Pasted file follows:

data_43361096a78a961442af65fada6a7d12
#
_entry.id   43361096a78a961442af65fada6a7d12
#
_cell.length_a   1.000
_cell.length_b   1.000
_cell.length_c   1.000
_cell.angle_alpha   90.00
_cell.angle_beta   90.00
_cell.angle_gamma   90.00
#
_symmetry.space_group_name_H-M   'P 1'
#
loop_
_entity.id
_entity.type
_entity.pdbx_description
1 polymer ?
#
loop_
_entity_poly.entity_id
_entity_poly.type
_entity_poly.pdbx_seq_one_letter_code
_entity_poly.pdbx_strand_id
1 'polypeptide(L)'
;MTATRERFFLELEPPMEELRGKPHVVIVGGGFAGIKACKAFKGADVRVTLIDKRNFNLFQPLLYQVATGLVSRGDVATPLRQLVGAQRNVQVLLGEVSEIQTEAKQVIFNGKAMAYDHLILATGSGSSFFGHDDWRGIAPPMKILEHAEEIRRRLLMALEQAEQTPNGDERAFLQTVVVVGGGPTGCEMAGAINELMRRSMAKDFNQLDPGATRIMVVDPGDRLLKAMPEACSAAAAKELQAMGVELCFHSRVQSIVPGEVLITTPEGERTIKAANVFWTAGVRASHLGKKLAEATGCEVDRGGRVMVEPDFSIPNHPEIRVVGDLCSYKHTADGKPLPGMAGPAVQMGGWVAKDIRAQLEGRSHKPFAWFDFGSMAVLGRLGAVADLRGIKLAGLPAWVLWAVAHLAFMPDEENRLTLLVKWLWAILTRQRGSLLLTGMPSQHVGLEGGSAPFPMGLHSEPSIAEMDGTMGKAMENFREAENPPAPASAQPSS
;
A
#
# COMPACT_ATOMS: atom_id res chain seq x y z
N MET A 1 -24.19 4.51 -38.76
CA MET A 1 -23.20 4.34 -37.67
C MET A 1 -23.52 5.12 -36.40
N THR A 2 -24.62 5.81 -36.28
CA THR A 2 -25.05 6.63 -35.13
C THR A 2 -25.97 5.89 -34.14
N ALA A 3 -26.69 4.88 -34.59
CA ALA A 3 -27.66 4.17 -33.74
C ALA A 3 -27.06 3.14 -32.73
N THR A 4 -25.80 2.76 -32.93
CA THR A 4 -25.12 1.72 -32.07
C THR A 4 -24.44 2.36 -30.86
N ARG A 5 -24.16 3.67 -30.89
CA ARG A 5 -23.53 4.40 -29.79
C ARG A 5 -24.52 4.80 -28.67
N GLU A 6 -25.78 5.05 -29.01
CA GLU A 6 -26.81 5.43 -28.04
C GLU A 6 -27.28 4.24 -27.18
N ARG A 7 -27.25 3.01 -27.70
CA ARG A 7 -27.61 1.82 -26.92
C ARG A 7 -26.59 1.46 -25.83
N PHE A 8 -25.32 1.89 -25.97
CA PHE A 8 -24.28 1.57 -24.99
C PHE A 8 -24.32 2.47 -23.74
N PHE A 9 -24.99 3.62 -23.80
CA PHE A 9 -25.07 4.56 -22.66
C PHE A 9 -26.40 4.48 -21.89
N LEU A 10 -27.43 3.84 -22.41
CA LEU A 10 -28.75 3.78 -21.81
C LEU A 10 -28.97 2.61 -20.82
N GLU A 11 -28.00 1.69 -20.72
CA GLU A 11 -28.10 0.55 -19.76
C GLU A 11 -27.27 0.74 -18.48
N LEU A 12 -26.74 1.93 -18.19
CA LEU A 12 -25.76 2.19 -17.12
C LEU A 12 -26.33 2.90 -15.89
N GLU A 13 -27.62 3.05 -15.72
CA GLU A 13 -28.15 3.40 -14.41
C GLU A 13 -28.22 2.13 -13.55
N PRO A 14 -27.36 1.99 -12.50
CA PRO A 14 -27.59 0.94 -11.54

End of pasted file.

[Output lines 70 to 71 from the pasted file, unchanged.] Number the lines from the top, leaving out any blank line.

N PRO A 14 -27.36 1.99 -12.50
CA PRO A 14 -27.59 0.94 -11.54